Henry Bellingham

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Sir Henry Bellingham
Official portrait of Sir Henry Bellingham crop 2.jpg
Parliamentary Under Secretary of State for Foreign and Commonwealth Affairs
In office
10 May 2010 – 5 September 2012
Succeeded by Mark Simmonds
Member of Parliament
for North West Norfolk
Assumed office
7 June 2001
Preceded by George Turner
Majority 13,948 (29.4%)
In office
9 June 1983 – 1 May 1997
Preceded by Christopher Brocklebank-Fowler
Succeeded by George Turner
Personal details
Born (1955-03-29) 29 March 1955 (age 63)
Cheltenham, Gloucestershire, England
Nationality British
Political party Conservative
Spouse(s) Emma Whiteley
Alma mater Magdalene College, Cambridge
Website henrybellingham.com

Sir Henry Campbell Bellingham (born 29 March 1955) is a British Conservative politician. He was appointed Parliamentary Under Secretary of State at the Foreign and Commonwealth Office on 14 May 2010,[1] a position he held until 5 September 2012.[2] In Parliament, he represents the constituency of North West Norfolk.

Early life[edit]

He is the son of Arthur Henry Bellingham and his wife June Marion Cloudesley Smith.[3] Bellingham attended Wellesley House School in the town of Broadstairs in Kent, followed by Eton College and then Magdalene College, Cambridge, where he received a law degree in 1977. During his time at Cambridge, he was a member of Cambridge University Liberal Club and served as Joint Master of the Cambridge University Draghounds.[4] He also took a short service commission in the Guards for a year between school and university. He trained at the Inns of Court School of Law, and joined the Middle Temple in 1978 and practised as a barrister for eight years. Bellingham is variously described as a direct descendant of John Bellingham, Spencer Perceval's assassin,[5] or as being from the same family.[6] In 1997 The Independent noted the historical coincidence that the General election candidate for the Referendum Party, Roger Percival claimed to be a descendant of the slain Prime Minister. The paper had correctly predicted that Percival's intervention could hand the seat to Labour.[7]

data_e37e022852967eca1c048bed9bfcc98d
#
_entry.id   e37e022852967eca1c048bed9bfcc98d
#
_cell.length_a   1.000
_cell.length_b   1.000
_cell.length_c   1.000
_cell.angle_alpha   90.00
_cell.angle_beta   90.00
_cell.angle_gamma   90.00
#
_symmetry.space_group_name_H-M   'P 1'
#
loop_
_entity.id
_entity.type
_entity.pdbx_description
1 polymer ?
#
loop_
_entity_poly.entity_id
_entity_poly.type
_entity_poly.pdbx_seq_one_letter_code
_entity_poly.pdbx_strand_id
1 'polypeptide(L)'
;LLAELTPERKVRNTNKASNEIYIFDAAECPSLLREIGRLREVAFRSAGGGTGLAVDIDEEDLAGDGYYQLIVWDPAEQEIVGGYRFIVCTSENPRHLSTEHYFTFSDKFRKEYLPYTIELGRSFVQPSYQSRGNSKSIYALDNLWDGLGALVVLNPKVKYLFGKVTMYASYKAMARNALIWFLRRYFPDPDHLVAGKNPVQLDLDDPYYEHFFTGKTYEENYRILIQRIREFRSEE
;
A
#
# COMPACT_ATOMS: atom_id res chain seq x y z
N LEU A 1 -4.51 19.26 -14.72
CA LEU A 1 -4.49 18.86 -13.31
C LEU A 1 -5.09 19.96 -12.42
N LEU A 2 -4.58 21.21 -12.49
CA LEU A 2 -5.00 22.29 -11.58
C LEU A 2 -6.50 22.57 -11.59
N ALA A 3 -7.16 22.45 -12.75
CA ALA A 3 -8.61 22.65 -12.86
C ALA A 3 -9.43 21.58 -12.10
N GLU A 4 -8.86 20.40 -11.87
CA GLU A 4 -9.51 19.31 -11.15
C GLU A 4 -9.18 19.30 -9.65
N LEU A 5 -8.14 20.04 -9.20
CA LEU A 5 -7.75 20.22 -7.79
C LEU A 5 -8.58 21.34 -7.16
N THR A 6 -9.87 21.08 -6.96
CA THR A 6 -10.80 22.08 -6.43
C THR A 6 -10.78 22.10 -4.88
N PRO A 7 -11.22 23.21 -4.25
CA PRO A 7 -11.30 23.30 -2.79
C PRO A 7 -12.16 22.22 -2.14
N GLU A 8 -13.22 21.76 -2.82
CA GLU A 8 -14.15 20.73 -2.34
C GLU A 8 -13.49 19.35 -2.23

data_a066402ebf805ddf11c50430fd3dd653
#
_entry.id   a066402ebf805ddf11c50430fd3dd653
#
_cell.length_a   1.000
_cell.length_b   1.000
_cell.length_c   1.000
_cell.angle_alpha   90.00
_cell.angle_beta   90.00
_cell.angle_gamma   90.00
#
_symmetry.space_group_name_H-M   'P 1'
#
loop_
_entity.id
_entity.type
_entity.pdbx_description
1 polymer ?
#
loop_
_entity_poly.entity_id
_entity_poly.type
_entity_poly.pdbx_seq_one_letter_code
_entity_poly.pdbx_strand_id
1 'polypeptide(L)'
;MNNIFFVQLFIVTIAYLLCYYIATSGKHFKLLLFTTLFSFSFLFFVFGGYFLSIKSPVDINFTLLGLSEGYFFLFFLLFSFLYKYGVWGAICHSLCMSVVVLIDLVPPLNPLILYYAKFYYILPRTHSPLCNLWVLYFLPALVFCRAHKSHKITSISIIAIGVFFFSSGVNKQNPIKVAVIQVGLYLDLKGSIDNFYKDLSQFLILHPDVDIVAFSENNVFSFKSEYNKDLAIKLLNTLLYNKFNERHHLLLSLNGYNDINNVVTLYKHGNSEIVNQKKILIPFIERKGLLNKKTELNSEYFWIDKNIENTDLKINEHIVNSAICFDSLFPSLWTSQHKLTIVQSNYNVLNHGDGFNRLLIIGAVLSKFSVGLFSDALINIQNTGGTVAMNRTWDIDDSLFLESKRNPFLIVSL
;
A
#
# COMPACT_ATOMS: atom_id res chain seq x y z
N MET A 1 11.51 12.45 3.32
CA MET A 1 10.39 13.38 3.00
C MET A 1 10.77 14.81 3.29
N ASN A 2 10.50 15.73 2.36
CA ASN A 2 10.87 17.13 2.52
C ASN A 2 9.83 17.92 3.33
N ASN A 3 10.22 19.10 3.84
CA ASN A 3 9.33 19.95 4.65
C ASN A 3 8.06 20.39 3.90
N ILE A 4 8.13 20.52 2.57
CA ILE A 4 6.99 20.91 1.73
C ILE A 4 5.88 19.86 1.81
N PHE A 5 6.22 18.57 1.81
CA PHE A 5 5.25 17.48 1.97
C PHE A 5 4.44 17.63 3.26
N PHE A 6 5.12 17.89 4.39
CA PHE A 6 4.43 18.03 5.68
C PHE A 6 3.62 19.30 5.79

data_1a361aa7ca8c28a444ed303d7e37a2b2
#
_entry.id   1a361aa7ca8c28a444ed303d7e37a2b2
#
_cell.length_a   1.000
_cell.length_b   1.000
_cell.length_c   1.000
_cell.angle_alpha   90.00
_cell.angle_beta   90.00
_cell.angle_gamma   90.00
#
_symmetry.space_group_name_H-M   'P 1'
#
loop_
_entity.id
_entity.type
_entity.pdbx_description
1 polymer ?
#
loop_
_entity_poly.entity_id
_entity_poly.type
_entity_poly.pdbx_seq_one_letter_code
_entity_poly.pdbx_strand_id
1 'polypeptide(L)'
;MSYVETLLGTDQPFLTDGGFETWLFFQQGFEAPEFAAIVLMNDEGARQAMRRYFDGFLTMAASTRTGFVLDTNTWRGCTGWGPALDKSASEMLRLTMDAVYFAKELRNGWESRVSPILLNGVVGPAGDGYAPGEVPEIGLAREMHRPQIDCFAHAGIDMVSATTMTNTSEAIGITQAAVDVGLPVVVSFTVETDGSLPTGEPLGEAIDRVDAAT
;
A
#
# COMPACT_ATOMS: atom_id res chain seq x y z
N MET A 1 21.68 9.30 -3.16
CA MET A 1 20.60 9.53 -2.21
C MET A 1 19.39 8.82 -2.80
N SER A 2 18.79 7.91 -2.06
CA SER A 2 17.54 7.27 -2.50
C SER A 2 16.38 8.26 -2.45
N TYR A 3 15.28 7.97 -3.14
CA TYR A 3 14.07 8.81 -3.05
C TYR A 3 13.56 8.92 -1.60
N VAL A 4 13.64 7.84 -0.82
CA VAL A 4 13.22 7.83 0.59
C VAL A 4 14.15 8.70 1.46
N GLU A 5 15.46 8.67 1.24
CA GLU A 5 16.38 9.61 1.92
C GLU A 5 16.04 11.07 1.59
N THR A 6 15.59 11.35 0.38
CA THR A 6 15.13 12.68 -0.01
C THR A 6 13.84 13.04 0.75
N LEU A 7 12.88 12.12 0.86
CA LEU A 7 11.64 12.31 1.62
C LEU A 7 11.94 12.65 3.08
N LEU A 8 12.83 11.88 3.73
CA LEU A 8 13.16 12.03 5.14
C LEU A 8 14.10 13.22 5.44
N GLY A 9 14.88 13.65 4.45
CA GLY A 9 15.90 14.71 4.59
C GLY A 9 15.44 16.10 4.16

Parliamentary career[edit]

Bellingham first entered Parliament at the 1983 election after winning the seat for North West Norfolk, having defeated the incumbent MP Christopher Brocklebank-Fowler, who in 1981 was the only Conservative to defect to the newly formed SDP. He held his seat until being defeated during the 1997 election. He contested his former seat at the election in 2001, and won it back. He was re-elected in 2005 with a 9000 vote majority, and again in 2010 with a majority of 14,810.

Henry Bellingham was appointed as a Shadow Minister for Trade and Industry in July 2002, before becoming an Opposition Whip in May 2005. From November 2006 until the 2010 general election he was a Shadow Minister for the Department of Constitutional Affairs. He won the North West Norfolk seat in the 2010 election, and was appointed a Parliamentary Under-Secretary in the coalition government within the Foreign and Commonwealth Office covering; 'Overseas Territories, Africa, United Nations, economic issues, conflict resolution and climate change'.

In 2009, whilst debating the Queen's speech, he was described as 'looking uncomfortable' when MPs joked about his distant ancestor John Bellingham, who assassinated Spencer Percival. Bellingham later stated: "I wouldn't bring it up in conversation that I'm a descendant - or a near-descendant - of a murderer of a prime minister. But I don't try to deny it"[8]